Home  Step 1  Step 2  Step 3  Step 4 
In step 2, we insert the front edge and simultaneously orient the top edges. This takes 5.71 moves on average, from any configuration.
If you were able to orient some edges during step 1, then step 2 will be shorter.
Step 2 is not too difficult to understand. Below, I will explain some strategies that you can use so that you won't have to memorise any algorithms.
If you prefer to just memorise a table of optimal algorithms, I have prepared two tables:
Here is a typical position you might see in step 2. Focus on the orientations of the red edge pieces (that is, the directions in which the the red edges are facing). The red edges on top can be facing either up (correct) or outwards (incorrect). There is one correct red edge on top and two incorrect ones. The 4th red edge is down in the middle layer. It can also be facing in one of two directions: to the left, or to the right. This time it is facing to the left. 

Whichever way the front/middle edge is facing, it can always be moved to the top with correct orientation in just one move. This is because there are two ways to move it to the top. Click play. Notice that moving it via the white side will make the red face upwards, but moving it via the green side will make it face outwards.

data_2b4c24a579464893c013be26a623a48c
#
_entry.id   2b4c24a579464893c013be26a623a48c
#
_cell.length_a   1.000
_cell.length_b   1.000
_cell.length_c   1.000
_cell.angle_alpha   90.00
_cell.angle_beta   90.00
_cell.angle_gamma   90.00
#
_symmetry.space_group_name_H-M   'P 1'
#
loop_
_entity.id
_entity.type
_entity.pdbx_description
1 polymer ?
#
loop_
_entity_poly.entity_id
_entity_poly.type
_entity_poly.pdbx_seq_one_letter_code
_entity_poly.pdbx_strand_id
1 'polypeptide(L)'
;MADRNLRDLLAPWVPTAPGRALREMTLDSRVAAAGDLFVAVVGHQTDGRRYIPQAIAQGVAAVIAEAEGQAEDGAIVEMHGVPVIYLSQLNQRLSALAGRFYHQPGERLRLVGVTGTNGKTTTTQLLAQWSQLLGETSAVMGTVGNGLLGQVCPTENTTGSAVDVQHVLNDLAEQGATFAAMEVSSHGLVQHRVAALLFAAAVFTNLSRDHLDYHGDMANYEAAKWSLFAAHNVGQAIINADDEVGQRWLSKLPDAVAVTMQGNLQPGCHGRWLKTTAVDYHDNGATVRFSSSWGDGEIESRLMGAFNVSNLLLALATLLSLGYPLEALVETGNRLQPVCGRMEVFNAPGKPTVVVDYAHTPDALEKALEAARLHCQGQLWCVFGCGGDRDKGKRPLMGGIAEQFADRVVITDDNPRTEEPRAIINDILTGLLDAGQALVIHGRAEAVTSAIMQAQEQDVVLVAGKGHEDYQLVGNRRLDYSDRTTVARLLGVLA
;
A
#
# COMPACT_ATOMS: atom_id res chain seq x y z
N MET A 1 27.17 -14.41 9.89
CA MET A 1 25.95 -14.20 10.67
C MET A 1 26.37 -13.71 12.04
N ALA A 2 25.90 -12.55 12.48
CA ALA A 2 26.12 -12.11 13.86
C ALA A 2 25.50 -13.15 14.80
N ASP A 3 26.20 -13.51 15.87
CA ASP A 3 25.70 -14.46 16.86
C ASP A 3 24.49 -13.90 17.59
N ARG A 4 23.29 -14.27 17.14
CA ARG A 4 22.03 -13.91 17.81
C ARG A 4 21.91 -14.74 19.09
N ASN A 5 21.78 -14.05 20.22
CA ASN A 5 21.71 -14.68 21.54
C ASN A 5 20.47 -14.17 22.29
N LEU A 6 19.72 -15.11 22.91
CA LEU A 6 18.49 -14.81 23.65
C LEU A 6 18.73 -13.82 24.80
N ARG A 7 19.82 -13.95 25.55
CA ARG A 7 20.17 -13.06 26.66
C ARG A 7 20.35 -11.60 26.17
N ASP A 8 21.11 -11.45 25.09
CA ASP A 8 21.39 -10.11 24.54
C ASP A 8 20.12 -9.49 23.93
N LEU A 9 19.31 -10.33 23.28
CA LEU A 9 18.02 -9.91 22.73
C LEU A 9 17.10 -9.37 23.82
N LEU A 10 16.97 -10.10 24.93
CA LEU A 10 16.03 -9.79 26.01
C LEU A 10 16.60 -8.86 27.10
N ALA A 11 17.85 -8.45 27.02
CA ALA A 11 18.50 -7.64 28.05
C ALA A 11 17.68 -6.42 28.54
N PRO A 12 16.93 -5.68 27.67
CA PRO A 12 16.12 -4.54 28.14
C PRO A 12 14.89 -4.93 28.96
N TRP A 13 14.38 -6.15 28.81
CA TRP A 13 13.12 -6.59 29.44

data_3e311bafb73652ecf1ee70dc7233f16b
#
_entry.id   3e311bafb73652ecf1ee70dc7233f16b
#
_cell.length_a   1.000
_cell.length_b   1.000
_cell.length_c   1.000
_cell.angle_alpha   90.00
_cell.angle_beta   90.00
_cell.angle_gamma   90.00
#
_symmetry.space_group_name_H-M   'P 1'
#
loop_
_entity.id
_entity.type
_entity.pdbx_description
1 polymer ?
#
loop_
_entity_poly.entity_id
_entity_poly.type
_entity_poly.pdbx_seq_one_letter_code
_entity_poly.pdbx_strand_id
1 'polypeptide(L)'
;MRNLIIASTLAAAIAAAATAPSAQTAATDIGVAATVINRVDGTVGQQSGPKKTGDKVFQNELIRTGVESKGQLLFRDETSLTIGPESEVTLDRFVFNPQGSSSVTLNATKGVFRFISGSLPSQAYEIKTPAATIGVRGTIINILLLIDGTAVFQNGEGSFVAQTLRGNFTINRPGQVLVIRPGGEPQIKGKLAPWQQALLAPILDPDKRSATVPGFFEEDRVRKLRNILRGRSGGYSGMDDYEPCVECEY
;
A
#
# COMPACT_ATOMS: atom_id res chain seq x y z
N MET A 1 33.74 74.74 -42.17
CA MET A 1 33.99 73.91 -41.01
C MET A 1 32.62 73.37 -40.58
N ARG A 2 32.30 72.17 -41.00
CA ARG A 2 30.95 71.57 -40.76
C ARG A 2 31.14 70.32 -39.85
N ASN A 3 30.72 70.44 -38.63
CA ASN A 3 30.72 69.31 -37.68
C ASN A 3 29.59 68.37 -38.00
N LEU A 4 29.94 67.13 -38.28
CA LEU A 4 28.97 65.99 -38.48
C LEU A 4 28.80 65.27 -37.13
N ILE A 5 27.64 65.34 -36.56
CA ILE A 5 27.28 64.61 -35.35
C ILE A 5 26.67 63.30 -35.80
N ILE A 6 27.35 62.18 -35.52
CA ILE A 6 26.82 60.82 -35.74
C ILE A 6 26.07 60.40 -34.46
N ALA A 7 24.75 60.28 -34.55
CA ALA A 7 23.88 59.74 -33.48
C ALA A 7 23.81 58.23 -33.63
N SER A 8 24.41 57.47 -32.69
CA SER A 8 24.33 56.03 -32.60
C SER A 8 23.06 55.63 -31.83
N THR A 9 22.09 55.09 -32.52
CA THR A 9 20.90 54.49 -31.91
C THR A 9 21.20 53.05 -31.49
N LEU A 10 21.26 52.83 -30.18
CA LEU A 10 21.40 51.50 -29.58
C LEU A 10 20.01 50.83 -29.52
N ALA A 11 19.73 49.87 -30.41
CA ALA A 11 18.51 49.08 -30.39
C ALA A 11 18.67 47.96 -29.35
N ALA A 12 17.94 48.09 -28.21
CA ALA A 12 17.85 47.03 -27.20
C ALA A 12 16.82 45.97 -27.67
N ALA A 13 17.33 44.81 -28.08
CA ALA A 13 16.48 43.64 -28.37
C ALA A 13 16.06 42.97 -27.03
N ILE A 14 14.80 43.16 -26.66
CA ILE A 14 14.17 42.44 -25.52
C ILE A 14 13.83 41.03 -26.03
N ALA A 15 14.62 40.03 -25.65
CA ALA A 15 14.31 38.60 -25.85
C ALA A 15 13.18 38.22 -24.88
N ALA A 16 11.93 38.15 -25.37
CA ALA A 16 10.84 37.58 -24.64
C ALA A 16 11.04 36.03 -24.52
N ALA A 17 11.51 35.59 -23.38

If we move the front/middle edge up to the top (with correct orientation), and swap it for an incorrect red edge, we will then have two red edges on top facing upwards. Click play. If we keep swapping edges like that, step 2 will eventually be finished. 

Continuing on from this position, apply the same strategy. This time, the front/middle edge is facing to the right. To move it up to the top with correct orientation, we must go via the green side (click play). Each time we do this, there will be one more red edge on top facing upwards. 

Finally, there are no more incorrect red edges on top, so we just swap the front/middle edge with the piece that actually belongs in that position. This is always the last piece to be swapped. After that is done, step 2 is complete. 
When you have many incorrect edges bunched together, you can use the criss/cross maneuver. To see how that works, press play. Study it, and look for opportunities to use it. 

Using the criss/cross maneuver in combination with the simple swap, this position can be solved in 6 moves. 
The "free column", situated at the front, is a source of power in steps 1 and 2. It gives us an additional degree of freedom for maneuvering pieces around. Since the square shape is regular, it is possible to rotate a step 1 square, and reassign the free column to another column. The animation to the left shows how we can move the free column left one position. 

This position can be solved by reassigning the free column, doing a simple swap, then returning the free column to its original position. 

Reassign the free column plus criss/cross. 

Criss/cross + reassign the free column + another criss/cross.